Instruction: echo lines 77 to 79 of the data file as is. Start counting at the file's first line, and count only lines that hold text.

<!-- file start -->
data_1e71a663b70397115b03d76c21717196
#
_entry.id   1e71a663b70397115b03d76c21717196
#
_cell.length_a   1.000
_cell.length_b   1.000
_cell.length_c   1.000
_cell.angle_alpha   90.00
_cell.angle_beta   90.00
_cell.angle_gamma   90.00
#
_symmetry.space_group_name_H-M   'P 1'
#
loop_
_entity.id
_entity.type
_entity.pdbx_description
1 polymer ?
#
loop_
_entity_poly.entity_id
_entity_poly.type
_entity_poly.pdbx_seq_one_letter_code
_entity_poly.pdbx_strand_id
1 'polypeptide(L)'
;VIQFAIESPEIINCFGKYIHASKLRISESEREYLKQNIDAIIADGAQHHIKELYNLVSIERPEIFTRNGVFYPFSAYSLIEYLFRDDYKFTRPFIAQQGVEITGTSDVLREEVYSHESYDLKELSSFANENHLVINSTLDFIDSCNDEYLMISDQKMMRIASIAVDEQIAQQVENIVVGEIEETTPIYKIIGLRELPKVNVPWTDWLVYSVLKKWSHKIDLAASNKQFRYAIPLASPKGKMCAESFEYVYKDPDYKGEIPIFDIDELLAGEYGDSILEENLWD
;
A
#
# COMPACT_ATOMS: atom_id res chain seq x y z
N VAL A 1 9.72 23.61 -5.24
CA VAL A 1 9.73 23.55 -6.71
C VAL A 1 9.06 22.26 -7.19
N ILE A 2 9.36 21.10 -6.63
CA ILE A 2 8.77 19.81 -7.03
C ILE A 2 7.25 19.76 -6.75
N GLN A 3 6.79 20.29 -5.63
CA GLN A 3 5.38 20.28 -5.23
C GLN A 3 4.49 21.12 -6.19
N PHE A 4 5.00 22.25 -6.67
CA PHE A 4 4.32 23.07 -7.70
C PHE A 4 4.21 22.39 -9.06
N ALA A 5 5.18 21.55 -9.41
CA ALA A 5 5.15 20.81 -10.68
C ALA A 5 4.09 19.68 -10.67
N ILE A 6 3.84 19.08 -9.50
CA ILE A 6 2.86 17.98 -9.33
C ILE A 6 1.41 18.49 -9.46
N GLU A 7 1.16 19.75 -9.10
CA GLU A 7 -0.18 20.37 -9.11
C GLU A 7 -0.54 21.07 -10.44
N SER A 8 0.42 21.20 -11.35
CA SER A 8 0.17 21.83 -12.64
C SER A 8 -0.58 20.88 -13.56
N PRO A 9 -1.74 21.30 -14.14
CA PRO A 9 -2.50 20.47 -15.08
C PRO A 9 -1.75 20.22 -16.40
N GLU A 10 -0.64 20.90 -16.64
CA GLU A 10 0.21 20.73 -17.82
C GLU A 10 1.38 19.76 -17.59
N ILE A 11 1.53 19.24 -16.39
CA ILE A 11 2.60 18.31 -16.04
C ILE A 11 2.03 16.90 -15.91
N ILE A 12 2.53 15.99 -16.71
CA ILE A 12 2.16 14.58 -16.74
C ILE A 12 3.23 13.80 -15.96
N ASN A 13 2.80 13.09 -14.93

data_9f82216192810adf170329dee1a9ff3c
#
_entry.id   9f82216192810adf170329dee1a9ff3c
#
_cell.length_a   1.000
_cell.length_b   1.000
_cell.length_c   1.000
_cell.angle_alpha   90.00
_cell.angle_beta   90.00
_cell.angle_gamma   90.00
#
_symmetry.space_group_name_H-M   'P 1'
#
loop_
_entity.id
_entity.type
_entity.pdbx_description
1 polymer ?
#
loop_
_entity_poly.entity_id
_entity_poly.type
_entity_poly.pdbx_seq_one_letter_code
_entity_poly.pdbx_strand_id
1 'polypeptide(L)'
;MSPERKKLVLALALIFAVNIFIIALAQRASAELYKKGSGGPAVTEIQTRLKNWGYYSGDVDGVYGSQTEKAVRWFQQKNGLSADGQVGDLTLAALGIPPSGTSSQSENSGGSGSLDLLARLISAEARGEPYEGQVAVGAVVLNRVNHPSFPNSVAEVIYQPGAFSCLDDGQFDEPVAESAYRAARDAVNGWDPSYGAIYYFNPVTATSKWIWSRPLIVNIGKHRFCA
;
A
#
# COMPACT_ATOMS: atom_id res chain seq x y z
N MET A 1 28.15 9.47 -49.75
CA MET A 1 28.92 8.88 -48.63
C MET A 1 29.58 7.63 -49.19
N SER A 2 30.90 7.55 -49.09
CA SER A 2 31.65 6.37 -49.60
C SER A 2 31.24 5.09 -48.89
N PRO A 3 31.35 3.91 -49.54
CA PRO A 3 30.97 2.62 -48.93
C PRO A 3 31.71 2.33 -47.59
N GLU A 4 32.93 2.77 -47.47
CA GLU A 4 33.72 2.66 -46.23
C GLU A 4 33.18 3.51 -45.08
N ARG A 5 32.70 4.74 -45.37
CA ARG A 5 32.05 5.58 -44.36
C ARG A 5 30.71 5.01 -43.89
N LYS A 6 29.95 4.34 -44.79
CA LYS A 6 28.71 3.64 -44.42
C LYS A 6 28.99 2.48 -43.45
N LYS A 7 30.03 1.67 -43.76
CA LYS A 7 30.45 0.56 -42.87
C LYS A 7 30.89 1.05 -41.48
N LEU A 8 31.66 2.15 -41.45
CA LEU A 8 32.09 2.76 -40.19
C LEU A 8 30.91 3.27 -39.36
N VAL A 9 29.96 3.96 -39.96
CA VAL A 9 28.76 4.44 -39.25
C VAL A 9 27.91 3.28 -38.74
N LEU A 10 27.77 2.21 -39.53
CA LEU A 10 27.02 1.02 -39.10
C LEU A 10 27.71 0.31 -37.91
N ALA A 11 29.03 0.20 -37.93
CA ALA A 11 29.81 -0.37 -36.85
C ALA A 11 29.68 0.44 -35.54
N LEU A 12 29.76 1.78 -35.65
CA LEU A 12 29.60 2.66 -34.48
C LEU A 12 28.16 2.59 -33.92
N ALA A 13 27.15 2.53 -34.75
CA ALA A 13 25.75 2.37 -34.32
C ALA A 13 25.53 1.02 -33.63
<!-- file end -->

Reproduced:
_cell.angle_gamma   90.00
#
_symmetry.space_group_name_H-M   'P 1'